1997 also was when Wasteland (monthly, then weekly) at the famous Coney Island High rock & roll club started. It was the first “Classic Goth” themed night in NYC and was a precursor to the Death Rock revival movement in NYC. Joey Ramone’s Brother was the bartender and it stayed open so late that it was always light outside when we left.
I spun the main floor for one of the earliest big NYC Vampyre nights, Flesh and Blood at The Bank, and later (a solo room weekly) at Long Black Veil at Mother through to it’s death and rebirth as Xorvia at True nightclub. After Xorvia ended, I DJed and co-promoted a weekly called Electra-City at the same club with Ian FFord and Hal Gould (The BANK). I spun in place of Patrick at Albion/Batcave and later at Albion Saturdays every month including it’s very last night.
I spun my own floor for DJ Father Jeff’s return to the nightlife at the weekly Radio Deutchland (run by DJ Ash) @ the Pyramid and later for his weekly Ward 6 party. Later, I hired DJ Father Jeff, DJ Ian FFord & DJ Jarek to spin with me for my two level Sundown Fridays weekly event @ Flamingo East.
I was the only DJ at the monthly party The Court of Lazarus from it’s time at Jeckle and Hyde (2002) through to 2007 at the Slipper room.
I spun in my own room at the mega-clubs, in the Limelight for Communion weekly, and the Tunnel for The Prophesy. Overseas, I was invited to spin at Cafe Noir at the original Batcave space, Gossips, in the UK, but chose to only spin at The Slimelight in “the Goth room”. I also spun at the NYC edition of Slimelight. There were a great many other brief club nights I worked at also, but the previously mentioned were all long running or very important to the scene.
I have had near countless special appearance DJ spots too, such as Click and Drag @ Mother, Exedor @ the Bank & @ The Pyramid, Heroes @ Mother, Sanctuary @ Sanctuary, Church @ Avalon (formerly the Limelight) and many, many more. I was spinning in different clubs 4 or 5 nights (4 to 6 hours each) a week on average. One October I was paid to spin at separate large events in NYC every day for the entire month. For ten years, Ian FFord and I were the only 2 truly “professional” DJs in the industry. We had no time for other work at all. I was the most popular and in demand Pure-Goth New York DJ for those ten years in NYC’s gothic industrial scene. (btw, I am also easily the most experienced Goth DJ in NYC with many times the most hours behind the mixer)
All of this while, I was teaching, grooming and giving CDRs (I had a professional “stand alone” CD recorder years before computer burners were affordable) to many new (and some old) DJs. I started & resurrected more young and old DJs than any other promoter in NYC’s gothic scene. I also created, judged, produced and ran NYC’s GOTH AWARD SHOW (with Voltaire as MC in 2004), handing out awards for categories like “Longest Running Event”, “Best Door Person”, “Longest Running Goth DJ”, etc, etc. It was a very funny event and well enjoyed by all that attended. A few DJs even used their comical awards as tag-lines for years after.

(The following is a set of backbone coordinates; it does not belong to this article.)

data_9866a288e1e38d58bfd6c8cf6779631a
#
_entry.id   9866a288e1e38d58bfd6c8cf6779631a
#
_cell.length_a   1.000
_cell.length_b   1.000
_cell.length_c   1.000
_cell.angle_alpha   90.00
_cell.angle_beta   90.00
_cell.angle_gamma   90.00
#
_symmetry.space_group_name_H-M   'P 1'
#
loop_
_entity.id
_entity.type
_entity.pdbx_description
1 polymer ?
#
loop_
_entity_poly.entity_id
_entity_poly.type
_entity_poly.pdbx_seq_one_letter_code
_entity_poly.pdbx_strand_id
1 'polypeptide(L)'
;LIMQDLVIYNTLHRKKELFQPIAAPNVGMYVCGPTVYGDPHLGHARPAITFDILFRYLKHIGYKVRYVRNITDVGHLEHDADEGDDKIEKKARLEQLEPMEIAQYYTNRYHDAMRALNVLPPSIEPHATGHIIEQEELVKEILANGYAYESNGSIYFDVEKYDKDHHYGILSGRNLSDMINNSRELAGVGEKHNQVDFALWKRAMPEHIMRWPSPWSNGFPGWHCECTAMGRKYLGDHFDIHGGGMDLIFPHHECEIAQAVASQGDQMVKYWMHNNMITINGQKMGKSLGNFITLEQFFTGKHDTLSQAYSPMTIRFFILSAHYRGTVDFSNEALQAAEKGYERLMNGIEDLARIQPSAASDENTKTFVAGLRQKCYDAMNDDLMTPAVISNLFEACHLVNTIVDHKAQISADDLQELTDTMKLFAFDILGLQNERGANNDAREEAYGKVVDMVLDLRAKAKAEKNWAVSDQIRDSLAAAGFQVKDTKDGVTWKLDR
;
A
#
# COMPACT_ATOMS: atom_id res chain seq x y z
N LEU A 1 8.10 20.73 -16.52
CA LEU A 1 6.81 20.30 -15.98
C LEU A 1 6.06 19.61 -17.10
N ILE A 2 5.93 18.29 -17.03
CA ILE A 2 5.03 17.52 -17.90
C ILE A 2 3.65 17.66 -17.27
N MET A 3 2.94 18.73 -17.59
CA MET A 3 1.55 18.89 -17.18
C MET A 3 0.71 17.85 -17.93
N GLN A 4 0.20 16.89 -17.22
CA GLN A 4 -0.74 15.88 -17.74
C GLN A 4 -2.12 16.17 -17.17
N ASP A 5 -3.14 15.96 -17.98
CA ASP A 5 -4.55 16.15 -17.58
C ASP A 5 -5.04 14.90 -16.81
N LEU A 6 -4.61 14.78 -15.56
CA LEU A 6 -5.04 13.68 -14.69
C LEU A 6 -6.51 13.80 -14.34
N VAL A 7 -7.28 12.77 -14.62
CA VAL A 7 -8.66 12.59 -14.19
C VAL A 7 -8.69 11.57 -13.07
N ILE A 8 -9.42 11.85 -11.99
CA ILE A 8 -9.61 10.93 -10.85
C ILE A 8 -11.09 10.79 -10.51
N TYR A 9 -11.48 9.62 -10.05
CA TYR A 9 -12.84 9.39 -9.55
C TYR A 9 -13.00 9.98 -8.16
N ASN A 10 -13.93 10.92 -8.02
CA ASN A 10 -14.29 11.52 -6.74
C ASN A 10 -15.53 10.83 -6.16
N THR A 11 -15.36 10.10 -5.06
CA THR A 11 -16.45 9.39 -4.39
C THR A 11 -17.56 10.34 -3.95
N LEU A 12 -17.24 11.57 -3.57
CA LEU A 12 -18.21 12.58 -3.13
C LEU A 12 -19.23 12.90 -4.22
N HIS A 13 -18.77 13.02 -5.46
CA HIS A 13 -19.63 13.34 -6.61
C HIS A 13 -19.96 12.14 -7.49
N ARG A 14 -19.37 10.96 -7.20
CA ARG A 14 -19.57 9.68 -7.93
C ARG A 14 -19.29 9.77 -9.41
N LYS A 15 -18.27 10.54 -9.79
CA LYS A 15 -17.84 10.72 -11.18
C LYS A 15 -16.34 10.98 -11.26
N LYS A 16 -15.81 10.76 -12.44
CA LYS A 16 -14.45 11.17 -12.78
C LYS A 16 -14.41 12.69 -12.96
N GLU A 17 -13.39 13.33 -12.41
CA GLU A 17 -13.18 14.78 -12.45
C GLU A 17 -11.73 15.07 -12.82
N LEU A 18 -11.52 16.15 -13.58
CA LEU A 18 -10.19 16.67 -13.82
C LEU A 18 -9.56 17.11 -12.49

For personal reasons involving both a relationship breakup and family promises, I had to leave NYC for over a year starting in early 2008. I had insured that my old nightclub and promoting jobs would go to people I thought were friends.
Thanks to the love and support given by DJ Xtine, a fellow veteran promoter, I returned to NYC in 2009 and resumed doing the scene favorite party, ABSOLUTION in an effort to breathe some life and class into the surprisingly weakened NYC Gothic Industrial scene. Since 2009, Absolution ran weekly for over 3 years and featured all of the current stars in the scene. It also hosted many record release parties and tour promotions. I also resumed bringing underground gothic bands to NYC with a biweekly goth band event on Saturdays called INCANTATION that features dark acts and performances. INCANTATION recently moved to a new venue, The Local 269, following the closing of the Tribeca venue, Uncle Mike’s, where it ran for every other week with 5 to 7 bands for a year.
Would you like to mention any clubs you spin at regularly and/or any upcoming events you’ll be spinning at? If so, please list below:
- Currently, I am doing several regularly occurring events such as Absolution (multi DJ night), Through The Mirror (BYOB dance event), Faerie Ring (performance and dance event) and INCANTATION (live band event).
- Check our website for the most up to date event listings: www.absolution.nyc
Tell us a bit about yourself, such as…
- I think it’s best if people come to the club and hear what I spin. I don’t like to giveaway valuable information by posting setlists and such. It’s important to have some mystery and class. I’ve been ripped off by a lot of DJs after putting in the work to make songs successful on the dancefloor. I’d rather limit the problem than increase it!
- In general, I am not a fan of movies.
- Mainstream American culture
Hobbies/Interests Other than DJing:
- Chess Enthusiast, European and Asian Traveller, Japanese Cuisine Foodie, Audiophile